Show and Sell
Orlando Diaz-Azcuy unveils an elegant new look for Donghia showrooms, inaugurated in their San Francisco location.
Jen Renzi -- Interior Design, 5/1/2001 12:00:00 AM
"A showroom is the expression of a company's attitude—its image presented to the public," declares Orlando Diaz-Azcuy. For Donghia's new, multi-line San Francisco showroom in the Galleria design center, "this image is subtle, comfortable, and unique in its sense of color." In other words, a pitch-perfect expression of the brand.
The 5,270-sq.-ft., ground-floor space is across the street from Donghia's former address. "Although Donghia had a tremendous brand name, the old showroom did not live up to it," says Diaz-Azcuy, engaged to design a fresh look for the new site. The program scope also included two additional locations—Houston and Dallas—prompting a comprehensive reassessment of the company's retail strategy. "I suggested Donghia find common denominators to create similarity to the showroom experience from city to city," he explains. "Consistency in presentation is key to upholding a certain distinction and look when showrooms are located nationwide." The San Francisco outpost, which opened in March, inaugurates the new, unified image.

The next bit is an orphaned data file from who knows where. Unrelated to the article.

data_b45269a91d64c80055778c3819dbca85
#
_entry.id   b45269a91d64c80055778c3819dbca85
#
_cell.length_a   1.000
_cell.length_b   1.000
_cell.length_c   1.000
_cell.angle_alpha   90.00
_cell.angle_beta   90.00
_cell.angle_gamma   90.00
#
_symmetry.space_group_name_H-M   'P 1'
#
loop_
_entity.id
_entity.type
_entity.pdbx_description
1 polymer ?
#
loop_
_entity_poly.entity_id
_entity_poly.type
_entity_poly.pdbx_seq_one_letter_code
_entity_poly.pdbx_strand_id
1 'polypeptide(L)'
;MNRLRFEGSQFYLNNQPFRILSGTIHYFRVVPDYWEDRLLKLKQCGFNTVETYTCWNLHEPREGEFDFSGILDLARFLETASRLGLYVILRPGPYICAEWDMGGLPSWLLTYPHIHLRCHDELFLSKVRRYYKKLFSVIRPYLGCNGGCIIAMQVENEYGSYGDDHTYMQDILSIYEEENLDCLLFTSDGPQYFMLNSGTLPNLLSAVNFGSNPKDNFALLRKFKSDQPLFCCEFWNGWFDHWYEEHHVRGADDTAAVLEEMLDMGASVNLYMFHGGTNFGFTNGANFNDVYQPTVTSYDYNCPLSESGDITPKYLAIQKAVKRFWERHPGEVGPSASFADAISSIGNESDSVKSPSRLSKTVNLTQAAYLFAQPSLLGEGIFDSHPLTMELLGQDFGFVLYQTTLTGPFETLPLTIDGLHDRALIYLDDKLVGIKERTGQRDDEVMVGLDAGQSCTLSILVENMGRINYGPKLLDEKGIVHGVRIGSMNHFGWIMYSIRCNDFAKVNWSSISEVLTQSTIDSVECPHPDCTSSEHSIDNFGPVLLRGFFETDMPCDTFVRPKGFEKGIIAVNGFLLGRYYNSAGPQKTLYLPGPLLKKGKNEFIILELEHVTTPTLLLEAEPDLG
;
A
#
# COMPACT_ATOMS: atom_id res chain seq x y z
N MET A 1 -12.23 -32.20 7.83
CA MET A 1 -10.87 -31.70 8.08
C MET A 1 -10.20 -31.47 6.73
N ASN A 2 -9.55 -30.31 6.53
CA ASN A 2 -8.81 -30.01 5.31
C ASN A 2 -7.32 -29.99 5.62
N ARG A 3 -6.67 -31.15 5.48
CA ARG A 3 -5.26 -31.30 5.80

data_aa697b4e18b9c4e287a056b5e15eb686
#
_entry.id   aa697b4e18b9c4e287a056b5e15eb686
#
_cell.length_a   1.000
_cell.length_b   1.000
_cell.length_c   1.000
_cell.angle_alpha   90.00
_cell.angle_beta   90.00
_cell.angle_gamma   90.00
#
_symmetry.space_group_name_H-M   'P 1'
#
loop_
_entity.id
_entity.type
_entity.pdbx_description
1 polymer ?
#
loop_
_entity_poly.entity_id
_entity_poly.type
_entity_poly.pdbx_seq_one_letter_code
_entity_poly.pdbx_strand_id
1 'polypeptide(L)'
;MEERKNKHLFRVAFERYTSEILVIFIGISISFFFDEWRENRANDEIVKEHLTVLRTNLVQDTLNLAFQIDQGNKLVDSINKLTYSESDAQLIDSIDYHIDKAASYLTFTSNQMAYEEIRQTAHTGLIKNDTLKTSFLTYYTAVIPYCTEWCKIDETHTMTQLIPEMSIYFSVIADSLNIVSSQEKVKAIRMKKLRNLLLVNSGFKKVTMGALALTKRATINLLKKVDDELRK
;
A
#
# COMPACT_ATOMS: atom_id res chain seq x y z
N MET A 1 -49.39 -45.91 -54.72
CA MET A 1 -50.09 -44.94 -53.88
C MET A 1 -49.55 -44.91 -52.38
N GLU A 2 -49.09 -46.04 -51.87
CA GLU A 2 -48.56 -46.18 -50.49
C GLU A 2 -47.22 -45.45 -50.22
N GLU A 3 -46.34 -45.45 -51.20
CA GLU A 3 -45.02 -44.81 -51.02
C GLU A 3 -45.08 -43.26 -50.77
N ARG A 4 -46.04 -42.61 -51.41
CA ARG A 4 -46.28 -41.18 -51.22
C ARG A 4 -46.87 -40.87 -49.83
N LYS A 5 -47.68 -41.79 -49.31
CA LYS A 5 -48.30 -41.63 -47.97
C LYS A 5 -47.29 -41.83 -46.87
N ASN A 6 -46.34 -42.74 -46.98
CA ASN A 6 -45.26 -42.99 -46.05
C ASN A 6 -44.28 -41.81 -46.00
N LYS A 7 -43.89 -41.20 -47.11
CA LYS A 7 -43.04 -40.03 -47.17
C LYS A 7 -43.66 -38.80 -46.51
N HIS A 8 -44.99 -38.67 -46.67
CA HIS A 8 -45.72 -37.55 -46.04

In line with Diaz-Azcuy's belief that the architectural envelope should play a supporting role to the merchandise, he envisioned a clean aesthetic with just enough articulation to accentuate the products. The layout capitalizes on the loft-like space while carving out intimate display settings. A grand hallway opens onto eight near-identical rooms, four on each side, blessed with 15-ft.-high, exposed-beam ceilings and enormous arched windows. "They're very modular and neutral, like galleries in a museum," he comments. Inspired by Donghia's rich palette of hues, coloration became an important means to unify the aesthetic from city to city while adding local flavor. Walls are taupe, with an accent color designated for each location: in San Francisco, a pale, apple-green ceiling brightens the central corridor. Concrete floors are treated with a cement finish, reminiscent of limestone but less expensive to install and maintain. Although the ever-modest Diaz-Azcuy claims that the elegant design emerged "out of experience and pragmatism," the results are as much a product of his sophisticated artistic sensibility.
Diaz-Azcuy collaborated with principal Greg Stewart and Donghia's in-house designer, Masaru Suzuki.